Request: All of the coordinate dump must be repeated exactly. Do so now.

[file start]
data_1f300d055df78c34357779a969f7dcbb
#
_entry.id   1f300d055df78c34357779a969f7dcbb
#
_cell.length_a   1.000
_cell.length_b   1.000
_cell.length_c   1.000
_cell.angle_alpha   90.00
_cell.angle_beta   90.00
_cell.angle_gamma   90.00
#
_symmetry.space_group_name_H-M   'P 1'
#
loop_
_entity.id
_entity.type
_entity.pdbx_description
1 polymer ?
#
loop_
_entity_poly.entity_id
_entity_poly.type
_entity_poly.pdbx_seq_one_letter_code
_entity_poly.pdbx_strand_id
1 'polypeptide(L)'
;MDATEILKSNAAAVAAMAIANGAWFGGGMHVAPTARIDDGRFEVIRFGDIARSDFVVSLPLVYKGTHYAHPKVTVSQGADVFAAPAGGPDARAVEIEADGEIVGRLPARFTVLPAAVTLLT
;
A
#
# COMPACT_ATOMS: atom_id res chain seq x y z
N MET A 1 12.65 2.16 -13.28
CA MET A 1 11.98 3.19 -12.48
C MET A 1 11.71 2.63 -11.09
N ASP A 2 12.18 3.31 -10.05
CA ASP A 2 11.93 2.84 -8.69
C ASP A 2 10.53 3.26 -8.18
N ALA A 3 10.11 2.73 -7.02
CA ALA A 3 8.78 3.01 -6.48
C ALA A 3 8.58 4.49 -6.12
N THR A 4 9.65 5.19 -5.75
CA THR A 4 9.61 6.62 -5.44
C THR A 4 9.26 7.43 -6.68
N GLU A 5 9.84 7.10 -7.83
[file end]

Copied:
data_1f300d055df78c34357779a969f7dcbb
#
_entry.id   1f300d055df78c34357779a969f7dcbb
#
_cell.length_a   1.000
_cell.length_b   1.000
_cell.length_c   1.000
_cell.angle_alpha   90.00
_cell.angle_beta   90.00
_cell.angle_gamma   90.00
#
_symmetry.space_group_name_H-M   'P 1'
#
loop_
_entity.id
_entity.type
_entity.pdbx_description
1 polymer ?
#
loop_
_entity_poly.entity_id
_entity_poly.type
_entity_poly.pdbx_seq_one_letter_code
_entity_poly.pdbx_strand_id
1 'polypeptide(L)'
;MDATEILKSNAAAVAAMAIANGAWFGGGMHVAPTARIDDGRFEVIRFGDIARSDFVVSLPLVYKGTHYAHPKVTVSQGADVFAAPAGGPDARAVEIEADGEIVGRLPARFTVLPAAVTLLT
;
A
#
# COMPACT_ATOMS: atom_id res chain seq x y z
N MET A 1 12.65 2.16 -13.28
CA MET A 1 11.98 3.19 -12.48
C MET A 1 11.71 2.63 -11.09
N ASP A 2 12.18 3.31 -10.05
CA ASP A 2 11.93 2.84 -8.69
C ASP A 2 10.53 3.26 -8.18
N ALA A 3 10.11 2.73 -7.02
CA ALA A 3 8.78 3.01 -6.48
C ALA A 3 8.58 4.49 -6.12
N THR A 4 9.65 5.19 -5.75
CA THR A 4 9.61 6.62 -5.44
C THR A 4 9.26 7.43 -6.68
N GLU A 5 9.84 7.10 -7.83